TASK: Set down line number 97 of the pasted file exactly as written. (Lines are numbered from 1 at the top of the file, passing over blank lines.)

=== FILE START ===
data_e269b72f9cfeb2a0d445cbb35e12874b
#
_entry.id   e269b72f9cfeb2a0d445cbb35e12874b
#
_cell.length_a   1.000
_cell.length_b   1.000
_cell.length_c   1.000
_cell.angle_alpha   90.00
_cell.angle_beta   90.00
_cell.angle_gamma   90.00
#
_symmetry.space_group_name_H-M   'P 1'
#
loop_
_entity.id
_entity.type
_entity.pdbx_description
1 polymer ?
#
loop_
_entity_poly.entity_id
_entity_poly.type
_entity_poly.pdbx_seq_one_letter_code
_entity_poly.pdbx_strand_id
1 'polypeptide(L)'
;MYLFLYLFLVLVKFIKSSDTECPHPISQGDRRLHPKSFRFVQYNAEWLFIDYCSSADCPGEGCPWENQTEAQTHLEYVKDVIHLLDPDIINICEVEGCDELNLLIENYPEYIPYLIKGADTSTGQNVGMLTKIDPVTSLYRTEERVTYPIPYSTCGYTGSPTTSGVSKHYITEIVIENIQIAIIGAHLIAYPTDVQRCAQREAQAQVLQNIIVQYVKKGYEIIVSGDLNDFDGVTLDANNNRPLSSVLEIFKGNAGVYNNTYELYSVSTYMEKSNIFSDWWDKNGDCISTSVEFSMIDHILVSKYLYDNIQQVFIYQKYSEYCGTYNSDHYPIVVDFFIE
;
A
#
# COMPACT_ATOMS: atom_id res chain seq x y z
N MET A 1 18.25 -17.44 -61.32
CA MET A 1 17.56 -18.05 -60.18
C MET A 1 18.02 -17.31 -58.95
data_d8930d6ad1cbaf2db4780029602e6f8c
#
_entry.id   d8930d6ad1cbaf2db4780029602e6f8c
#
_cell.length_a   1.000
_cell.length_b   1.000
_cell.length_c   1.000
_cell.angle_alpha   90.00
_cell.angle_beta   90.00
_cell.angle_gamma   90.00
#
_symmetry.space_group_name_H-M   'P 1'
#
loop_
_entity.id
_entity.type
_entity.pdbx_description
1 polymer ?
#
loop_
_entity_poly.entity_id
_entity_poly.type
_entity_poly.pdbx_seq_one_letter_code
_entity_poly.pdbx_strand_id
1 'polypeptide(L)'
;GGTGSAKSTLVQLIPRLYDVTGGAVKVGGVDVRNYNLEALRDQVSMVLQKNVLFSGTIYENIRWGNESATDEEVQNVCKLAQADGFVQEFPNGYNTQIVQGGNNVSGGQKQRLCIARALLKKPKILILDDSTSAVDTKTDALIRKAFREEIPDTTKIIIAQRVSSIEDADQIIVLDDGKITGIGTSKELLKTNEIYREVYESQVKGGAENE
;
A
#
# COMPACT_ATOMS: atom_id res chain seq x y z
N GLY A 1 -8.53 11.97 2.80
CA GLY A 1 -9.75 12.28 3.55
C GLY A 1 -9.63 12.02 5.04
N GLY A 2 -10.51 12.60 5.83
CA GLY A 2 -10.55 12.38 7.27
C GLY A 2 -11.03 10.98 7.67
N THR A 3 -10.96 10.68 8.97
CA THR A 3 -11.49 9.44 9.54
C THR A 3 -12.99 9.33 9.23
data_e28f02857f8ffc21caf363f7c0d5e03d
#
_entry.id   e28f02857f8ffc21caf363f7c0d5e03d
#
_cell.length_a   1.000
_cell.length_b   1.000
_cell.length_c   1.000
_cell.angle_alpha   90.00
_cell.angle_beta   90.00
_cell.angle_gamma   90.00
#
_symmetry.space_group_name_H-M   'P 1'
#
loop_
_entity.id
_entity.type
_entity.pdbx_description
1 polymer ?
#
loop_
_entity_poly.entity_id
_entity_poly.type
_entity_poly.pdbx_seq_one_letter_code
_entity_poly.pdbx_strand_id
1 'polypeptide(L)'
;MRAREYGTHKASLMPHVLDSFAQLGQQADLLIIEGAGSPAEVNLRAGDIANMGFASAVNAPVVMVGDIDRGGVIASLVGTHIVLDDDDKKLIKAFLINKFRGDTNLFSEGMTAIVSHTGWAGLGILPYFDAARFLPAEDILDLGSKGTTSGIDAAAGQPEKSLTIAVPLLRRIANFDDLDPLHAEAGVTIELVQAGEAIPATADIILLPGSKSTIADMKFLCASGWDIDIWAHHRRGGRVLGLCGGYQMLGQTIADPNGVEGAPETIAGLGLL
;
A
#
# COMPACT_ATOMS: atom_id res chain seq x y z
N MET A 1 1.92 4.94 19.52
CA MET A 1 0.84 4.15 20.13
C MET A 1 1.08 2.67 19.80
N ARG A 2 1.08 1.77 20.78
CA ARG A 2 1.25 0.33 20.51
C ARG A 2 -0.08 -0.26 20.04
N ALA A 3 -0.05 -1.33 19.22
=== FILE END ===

1 'polypeptide(L)'